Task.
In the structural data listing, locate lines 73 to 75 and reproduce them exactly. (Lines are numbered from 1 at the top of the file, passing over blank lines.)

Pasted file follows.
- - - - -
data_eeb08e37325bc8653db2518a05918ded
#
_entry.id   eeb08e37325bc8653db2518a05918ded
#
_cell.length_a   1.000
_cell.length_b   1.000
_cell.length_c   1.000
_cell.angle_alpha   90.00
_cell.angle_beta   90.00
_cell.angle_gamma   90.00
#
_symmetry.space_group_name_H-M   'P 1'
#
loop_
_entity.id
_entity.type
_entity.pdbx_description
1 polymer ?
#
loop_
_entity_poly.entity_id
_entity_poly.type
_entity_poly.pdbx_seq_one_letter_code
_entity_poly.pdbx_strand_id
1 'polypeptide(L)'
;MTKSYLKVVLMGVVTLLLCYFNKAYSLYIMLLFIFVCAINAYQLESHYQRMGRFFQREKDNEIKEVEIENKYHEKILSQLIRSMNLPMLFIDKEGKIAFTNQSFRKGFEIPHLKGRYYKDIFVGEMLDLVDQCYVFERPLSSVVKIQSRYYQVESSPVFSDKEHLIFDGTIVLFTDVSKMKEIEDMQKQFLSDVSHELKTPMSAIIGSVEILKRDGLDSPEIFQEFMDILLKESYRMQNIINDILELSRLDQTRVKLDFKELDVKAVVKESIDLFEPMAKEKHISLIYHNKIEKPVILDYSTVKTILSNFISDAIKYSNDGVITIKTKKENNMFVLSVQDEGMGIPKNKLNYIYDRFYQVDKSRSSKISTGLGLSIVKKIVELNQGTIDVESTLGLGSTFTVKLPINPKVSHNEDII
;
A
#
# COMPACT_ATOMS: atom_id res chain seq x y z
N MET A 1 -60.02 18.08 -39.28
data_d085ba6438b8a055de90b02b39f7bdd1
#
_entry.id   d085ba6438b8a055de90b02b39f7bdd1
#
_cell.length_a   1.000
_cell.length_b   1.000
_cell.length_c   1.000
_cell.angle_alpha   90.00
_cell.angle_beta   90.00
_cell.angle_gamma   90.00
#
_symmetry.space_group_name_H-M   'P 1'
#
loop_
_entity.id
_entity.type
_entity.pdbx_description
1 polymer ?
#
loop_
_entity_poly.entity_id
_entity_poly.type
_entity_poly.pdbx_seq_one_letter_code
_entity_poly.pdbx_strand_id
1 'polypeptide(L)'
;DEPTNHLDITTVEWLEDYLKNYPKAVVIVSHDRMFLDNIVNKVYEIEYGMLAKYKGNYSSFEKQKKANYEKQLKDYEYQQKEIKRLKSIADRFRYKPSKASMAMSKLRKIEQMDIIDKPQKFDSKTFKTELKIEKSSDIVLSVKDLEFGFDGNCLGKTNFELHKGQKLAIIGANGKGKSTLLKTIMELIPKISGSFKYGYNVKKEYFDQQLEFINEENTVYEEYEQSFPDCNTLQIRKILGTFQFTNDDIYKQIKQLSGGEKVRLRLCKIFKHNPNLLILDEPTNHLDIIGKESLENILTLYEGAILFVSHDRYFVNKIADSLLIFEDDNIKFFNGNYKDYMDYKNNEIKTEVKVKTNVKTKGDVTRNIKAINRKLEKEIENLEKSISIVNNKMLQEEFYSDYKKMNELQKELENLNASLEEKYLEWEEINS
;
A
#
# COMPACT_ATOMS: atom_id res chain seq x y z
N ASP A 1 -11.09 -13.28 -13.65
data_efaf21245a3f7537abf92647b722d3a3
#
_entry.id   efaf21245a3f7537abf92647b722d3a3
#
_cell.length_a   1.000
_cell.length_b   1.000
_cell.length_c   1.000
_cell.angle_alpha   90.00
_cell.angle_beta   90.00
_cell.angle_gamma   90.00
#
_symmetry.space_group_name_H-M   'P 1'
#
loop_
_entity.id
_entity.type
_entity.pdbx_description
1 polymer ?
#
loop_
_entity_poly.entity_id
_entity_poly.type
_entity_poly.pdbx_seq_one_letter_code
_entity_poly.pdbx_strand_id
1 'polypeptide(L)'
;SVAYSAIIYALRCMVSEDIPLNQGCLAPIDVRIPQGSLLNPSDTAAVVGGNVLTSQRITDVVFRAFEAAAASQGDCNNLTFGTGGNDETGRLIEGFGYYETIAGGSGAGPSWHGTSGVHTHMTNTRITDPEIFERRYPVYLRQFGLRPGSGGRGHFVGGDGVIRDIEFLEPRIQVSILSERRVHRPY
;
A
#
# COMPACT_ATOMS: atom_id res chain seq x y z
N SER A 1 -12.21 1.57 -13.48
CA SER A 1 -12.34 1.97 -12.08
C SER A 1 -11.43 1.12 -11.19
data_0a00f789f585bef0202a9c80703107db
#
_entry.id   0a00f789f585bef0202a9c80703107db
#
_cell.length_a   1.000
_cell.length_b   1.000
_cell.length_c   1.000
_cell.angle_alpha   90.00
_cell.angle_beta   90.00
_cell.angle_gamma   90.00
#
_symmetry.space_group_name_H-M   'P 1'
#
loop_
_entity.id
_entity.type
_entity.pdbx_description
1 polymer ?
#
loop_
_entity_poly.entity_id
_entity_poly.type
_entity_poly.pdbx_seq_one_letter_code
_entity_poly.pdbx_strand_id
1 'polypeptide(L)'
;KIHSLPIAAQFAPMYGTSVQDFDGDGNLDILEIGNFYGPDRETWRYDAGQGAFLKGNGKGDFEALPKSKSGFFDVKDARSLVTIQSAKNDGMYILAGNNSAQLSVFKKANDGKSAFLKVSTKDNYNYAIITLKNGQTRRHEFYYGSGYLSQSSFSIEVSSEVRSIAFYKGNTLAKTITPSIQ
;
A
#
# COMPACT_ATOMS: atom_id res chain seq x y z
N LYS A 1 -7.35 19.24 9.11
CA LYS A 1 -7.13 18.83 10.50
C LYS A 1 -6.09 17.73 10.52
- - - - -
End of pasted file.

#
_symmetry.space_group_name_H-M   'P 1'
#